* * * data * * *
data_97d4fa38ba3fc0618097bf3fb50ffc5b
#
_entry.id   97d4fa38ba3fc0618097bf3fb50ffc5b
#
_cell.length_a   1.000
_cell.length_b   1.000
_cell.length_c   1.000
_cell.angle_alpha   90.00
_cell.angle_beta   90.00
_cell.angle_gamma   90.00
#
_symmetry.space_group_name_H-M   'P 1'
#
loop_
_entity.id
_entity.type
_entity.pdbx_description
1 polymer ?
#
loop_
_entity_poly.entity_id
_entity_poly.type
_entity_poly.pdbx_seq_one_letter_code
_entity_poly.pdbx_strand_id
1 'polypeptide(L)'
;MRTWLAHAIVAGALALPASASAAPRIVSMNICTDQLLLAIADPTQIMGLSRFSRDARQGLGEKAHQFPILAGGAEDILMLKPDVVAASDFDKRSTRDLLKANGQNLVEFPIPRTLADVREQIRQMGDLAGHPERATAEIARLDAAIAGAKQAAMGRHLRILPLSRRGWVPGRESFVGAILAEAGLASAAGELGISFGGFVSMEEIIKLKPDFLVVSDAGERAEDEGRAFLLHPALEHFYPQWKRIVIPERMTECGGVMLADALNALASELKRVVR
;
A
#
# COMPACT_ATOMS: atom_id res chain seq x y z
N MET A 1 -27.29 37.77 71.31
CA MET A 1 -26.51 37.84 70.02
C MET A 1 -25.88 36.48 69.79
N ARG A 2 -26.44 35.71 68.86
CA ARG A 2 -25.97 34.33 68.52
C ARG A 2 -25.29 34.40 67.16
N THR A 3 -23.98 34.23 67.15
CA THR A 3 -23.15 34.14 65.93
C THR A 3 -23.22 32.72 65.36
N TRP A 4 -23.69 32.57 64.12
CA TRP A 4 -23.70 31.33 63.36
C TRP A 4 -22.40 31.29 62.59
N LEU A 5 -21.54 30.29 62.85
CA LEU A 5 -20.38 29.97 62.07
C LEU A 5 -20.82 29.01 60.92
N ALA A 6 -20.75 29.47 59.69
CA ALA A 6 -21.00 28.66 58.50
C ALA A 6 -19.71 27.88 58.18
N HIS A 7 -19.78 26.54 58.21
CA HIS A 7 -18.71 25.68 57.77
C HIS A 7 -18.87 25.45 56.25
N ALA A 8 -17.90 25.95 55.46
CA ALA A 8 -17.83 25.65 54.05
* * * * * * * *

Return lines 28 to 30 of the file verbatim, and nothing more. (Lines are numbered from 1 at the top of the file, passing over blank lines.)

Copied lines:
A
#
# COMPACT_ATOMS: atom_id res chain seq x y z